But Slumdog almost never happened as the film was headed straight to DVD for release after its US distributors were shut down.
Boyle, left, poses with Rubiana as they arrive at the Governors Ball following the 81st Academy Awards
Art mirrored life for the rags-to-riches tale which almost became a victim of the financial climate when Time Warner Inc. announced it would shut down Warner Independent, which had bought its North American distribution rights.
But company Fox Searchlight stepped in to distribute it, eventually showing it in 1,600 theatres in the US.
Boyle attempts to balance his statuette on his chin (left)… while Man On Wire star Philippe Petit shows him how it’s done with the film’s documentary Oscar
The film, which cost just $10million (£7million) to make, is now set to cross the $100million (£68million) mark.
Winning an Oscar marks the high point in a directorial career that has seen Danny Boyle go from low-budget British movies to films of international acclaim.
It comes 14 years after he made his debut on the big screen with Shallow Grave.
On the way he has made some of the UK’s most memorable films including Trainspotting and 28 Days Later.
Accepting the Oscar for best director, Boyle, 52, jumped up and down excitedly in front of Hollywood’s finest. He explained that it was to honour a pledge he made to his children.
‘I swore to them that if this miracle would ever happen, I would receive it in the spirit of Tigger from Winnie the Pooh,’ he said.
The mother of one of the Slumdog child actors celebrated the film’s eight Oscars from her home in an Indian shantytown, where relatives and neighbours had gathered to watch the awards ceremony on television.
‘I’m so happy that my daughter has won this award and I could see her on stage with such big stars,’ said Muni Qureshi, mother of Rubiana Ali, 8.
Ali, along with other child actors in the film, was flown to Los Angeles for the awards ceremony and she appeared on stage after the film’s best motion picture award was announced.
The film has generated controversy in India, where some people find its name, and depiction of poverty, insulting.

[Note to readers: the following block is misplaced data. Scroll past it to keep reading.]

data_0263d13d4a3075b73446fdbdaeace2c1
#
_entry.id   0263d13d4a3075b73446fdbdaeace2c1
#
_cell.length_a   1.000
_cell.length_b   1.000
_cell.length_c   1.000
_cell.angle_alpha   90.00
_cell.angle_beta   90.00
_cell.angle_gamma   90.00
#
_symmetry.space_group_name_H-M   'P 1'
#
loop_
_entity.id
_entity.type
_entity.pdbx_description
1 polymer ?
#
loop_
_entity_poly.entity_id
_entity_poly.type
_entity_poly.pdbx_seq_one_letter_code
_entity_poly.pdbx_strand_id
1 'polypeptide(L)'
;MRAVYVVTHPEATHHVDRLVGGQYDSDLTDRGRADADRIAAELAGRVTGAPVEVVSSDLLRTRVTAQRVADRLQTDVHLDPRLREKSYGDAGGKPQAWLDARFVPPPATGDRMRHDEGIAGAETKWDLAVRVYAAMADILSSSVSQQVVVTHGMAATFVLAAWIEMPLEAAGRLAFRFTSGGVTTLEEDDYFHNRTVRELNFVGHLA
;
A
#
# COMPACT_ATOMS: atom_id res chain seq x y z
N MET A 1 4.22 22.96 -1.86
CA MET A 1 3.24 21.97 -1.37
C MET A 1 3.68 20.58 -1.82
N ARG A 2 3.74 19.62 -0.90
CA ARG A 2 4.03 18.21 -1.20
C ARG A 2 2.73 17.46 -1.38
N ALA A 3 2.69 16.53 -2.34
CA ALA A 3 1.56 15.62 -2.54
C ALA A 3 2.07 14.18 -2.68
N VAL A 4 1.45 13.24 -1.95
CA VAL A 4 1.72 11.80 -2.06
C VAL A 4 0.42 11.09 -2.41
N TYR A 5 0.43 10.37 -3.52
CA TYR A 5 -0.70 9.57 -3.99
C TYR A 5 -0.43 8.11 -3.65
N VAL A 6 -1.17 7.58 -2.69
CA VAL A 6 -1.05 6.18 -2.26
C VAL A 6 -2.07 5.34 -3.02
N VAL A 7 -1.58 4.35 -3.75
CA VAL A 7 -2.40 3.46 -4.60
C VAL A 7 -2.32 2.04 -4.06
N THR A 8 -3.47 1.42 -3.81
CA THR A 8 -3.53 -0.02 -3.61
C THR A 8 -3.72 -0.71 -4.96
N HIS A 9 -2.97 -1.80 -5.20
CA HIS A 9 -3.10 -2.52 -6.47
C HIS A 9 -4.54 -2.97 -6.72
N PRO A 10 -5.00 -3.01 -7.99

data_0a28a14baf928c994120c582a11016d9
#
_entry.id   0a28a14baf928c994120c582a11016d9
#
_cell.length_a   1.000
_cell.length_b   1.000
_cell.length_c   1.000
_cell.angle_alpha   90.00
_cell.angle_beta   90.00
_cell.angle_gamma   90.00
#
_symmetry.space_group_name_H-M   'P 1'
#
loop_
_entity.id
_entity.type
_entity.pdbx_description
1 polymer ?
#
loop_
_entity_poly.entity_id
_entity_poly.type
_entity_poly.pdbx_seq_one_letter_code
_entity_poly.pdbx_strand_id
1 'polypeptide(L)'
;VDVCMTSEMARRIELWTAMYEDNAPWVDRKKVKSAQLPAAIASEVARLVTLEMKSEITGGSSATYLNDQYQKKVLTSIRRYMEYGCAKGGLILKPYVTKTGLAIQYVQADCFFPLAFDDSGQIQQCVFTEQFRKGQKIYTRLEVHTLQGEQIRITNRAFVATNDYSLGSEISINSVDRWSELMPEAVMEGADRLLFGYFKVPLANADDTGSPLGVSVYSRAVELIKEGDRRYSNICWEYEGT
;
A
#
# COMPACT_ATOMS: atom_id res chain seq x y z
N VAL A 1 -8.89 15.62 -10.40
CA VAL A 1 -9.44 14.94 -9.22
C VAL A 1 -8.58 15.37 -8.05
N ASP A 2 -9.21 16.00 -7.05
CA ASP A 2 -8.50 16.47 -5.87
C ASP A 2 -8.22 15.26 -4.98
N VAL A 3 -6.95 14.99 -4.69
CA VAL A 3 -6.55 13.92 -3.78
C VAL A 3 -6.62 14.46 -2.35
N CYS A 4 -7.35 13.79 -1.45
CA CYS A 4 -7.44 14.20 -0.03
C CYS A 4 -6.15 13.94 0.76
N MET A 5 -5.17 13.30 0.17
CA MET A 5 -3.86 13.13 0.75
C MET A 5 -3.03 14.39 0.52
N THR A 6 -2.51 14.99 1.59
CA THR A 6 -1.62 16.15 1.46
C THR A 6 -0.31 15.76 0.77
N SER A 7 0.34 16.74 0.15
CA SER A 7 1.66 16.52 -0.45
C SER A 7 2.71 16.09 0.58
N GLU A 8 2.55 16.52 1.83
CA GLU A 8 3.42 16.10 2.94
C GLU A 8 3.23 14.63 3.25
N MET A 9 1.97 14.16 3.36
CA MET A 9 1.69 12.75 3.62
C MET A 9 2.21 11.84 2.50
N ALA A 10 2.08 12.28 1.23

Neighbours of actor Azharuddin Mohammed Ismail (Jamal) watch the Academy Awards near his home, in a slum in Bandra, Mumbai, India
But Qureshi, who lives with her daughter and the rest of the family in a ramshackle home with no running water in Mumbai’s Garib Nagar slum, defended the film.
‘I know that this film has been criticised for showcasing poverty.
‘But it has also meant that a girl from the slums of Mumbai who could not even imagine that she would go abroad has reached the Oscars, so how can that be bad?’ she said.
Despite its troubled start, the uplifting story about a downtrodden boy and girl falling in love through tough times turned out to be exactly what audiences wanted to see.
The first award of the night went to Spanish actress Penelope Cruz, who won her first Oscar for best supporting actress for her performance as tempestuous artist Maria Elena in Woody Allen’s romantic comedy Vicky Cristina Barcelona.
In a moving moment the late Heath Ledger’s father Kim accepted his son’s Oscar flanked by Heath’s mother Sally Bell and sister Kate
‘Has anybody ever fainted here?” she asked as she collected her Oscar. “I think I might be the first one.’
The late Heath Ledger’s performance as The Joker in The Dark Knight won him the best supporting actor Oscar, which was accepted by his parents and sister.
Ledger has become the second performer to be awarded an Oscar posthumously.
Peter Finch, who was named best actor for Network in 1976, was the only other posthumous winner of an acting Oscar.
Father Kim, who accepted the award on behalf of Ledger’s daughter Matilda said: ‘This award would have humbly validated Heath’s quiet determination to be accepted by you all here – his peers within an industry he loved.’
Sean Penn was a surprise winner for best actor in Milk, beating highly touted Mickey Rourke in comeback film The Wrestler.
Comedian Ben Stiller dons a beard to play Joaquin Phoenix, left, as he and actress Natalie Portman present an award
But there was disappointment for Brad Pitt’s The Curious Case Of Benjamin Button. The actor lost out on the best actor award and it collected just two Oscars for best make-up and art direction.
The show was presented by Australia actor Hugh Jackman, who took part in a stunning dance routine with singer Beyonce.
Disappointment: Mickey Rourke and Brad Pitt and Angelina Jolie – all missed out Oscars and so did Pitt’s film The Curious Case Of Benjamin Button
Host with the most: Actor Hugh Jackman did a dazzling turn as the unusual pick for the job of Oscar host
Jackman performs with Beyonce in a show-stopping musical routine
Razzle dazzle them: Oscar host Hugh Jackman and Beyonce , High School Musical’s Zac Efron and Vanessa Hudgens and Mama Mia’s Dominic Cooper and Amanda Seyfried pair up to perform a big musical number